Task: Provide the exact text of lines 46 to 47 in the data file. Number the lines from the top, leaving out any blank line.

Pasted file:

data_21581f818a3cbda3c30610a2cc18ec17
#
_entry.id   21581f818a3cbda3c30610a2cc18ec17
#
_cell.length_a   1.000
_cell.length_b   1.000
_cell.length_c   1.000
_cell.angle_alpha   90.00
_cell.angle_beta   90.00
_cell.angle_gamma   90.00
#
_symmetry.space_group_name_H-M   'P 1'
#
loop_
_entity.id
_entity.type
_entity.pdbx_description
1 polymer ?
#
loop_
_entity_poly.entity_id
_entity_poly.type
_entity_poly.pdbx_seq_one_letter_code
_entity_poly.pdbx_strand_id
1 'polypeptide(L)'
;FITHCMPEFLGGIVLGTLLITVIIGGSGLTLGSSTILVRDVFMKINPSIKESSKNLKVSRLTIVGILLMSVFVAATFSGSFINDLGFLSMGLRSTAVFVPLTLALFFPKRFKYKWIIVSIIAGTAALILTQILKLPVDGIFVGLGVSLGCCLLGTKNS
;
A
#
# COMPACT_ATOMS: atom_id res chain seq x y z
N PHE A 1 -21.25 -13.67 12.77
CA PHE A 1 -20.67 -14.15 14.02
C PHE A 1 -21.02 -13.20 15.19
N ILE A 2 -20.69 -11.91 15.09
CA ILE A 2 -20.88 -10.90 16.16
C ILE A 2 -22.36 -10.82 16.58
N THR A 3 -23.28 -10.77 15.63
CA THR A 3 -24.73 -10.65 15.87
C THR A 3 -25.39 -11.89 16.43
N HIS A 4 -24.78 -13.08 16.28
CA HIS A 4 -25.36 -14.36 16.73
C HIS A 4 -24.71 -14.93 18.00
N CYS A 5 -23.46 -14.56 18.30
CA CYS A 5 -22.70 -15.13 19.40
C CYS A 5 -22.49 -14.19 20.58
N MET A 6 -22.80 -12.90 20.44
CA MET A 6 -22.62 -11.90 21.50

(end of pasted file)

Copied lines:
N MET A 6 -22.80 -12.90 20.44
CA MET A 6 -22.62 -11.90 21.50